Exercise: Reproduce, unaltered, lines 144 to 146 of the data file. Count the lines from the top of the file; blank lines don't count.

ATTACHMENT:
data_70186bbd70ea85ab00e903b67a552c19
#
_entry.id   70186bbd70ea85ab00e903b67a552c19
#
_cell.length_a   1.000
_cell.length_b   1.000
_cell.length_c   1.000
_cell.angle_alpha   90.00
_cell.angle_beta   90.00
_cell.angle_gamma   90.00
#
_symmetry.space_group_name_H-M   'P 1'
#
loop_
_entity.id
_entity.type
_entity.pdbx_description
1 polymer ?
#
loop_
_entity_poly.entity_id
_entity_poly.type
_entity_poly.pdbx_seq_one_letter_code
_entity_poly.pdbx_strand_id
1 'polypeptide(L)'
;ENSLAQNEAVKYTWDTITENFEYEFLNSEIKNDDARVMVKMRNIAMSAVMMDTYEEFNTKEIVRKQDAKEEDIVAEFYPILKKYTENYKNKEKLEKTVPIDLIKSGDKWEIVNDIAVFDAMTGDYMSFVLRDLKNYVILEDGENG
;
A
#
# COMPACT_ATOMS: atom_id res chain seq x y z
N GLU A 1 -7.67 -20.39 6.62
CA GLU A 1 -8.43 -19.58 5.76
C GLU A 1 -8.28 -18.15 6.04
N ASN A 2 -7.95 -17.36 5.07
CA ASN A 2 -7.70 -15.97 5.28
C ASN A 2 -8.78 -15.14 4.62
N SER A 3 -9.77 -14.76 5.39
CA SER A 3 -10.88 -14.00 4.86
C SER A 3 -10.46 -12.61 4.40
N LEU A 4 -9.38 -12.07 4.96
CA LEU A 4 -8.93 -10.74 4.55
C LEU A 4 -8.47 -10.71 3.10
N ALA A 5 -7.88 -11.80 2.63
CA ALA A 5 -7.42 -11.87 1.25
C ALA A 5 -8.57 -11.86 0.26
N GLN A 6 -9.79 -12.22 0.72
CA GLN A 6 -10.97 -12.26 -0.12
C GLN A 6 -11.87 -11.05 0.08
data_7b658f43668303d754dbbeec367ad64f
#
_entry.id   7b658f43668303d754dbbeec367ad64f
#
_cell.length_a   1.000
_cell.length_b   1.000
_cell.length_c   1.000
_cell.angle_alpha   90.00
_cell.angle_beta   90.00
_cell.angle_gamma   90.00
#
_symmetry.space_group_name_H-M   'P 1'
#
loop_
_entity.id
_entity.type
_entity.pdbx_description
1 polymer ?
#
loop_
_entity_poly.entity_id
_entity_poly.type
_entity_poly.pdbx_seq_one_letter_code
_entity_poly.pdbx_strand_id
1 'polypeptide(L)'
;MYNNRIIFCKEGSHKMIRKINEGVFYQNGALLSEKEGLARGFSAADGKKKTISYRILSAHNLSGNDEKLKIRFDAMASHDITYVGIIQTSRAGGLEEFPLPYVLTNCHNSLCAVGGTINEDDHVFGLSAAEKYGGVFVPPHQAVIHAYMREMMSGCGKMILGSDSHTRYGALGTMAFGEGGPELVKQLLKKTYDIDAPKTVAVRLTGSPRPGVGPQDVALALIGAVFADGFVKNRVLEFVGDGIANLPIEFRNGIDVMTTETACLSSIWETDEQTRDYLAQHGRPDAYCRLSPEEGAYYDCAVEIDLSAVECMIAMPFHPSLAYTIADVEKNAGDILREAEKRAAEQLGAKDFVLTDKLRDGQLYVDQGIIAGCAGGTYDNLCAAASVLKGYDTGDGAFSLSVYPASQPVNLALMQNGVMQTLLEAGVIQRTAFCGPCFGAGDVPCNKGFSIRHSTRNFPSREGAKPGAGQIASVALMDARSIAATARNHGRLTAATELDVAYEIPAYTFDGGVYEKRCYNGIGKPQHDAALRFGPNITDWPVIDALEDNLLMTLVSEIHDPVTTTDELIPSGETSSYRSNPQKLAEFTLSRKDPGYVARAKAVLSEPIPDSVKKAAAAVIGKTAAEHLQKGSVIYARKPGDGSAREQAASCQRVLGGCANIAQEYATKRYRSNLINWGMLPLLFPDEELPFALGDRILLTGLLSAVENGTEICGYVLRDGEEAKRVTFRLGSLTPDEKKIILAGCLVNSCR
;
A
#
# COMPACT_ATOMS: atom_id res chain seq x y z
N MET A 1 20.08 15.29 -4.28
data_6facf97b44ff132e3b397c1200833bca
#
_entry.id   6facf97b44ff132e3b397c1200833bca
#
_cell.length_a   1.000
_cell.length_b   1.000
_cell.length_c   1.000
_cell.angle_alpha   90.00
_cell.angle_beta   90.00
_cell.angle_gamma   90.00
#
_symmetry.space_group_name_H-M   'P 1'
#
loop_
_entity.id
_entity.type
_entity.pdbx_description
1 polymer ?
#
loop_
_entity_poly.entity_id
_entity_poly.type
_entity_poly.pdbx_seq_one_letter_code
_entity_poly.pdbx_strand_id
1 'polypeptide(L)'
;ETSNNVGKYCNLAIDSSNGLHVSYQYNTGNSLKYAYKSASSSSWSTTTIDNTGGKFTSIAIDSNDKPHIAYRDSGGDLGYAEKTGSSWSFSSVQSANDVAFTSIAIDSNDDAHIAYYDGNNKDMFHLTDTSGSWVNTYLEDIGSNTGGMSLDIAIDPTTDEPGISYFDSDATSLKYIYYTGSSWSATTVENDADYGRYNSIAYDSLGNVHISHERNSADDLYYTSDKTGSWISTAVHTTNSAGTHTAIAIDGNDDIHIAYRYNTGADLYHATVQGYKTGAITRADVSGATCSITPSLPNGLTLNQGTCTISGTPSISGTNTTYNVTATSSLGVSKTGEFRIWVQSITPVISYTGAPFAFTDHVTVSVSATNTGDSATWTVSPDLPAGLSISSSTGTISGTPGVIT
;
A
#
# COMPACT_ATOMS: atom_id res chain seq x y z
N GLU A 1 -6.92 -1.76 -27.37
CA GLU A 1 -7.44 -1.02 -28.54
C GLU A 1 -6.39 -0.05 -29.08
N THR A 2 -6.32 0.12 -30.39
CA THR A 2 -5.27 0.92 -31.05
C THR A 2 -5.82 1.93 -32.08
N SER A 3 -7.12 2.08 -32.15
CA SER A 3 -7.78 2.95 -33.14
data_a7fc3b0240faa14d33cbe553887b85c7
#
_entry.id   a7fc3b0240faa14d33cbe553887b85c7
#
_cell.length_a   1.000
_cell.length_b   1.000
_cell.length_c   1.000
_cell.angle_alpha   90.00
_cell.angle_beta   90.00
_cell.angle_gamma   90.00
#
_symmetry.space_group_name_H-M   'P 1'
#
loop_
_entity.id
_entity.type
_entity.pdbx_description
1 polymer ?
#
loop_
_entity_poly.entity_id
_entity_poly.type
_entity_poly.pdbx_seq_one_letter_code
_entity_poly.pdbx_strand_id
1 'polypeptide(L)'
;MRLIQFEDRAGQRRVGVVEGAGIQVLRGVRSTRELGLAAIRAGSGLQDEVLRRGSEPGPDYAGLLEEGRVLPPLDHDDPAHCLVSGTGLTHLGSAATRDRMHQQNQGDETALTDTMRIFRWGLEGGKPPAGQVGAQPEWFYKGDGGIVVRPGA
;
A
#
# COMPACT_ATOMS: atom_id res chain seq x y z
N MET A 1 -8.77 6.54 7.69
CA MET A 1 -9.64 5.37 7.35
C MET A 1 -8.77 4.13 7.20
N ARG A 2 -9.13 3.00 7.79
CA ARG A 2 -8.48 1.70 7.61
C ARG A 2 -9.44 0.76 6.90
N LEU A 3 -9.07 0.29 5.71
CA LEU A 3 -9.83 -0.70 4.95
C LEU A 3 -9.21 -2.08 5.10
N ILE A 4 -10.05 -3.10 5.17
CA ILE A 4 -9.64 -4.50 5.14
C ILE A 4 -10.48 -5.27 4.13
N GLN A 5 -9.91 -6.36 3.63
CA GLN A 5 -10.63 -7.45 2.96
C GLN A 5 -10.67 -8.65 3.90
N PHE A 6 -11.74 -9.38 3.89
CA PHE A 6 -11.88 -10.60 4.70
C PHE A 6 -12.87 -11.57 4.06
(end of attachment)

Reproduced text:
;
A
#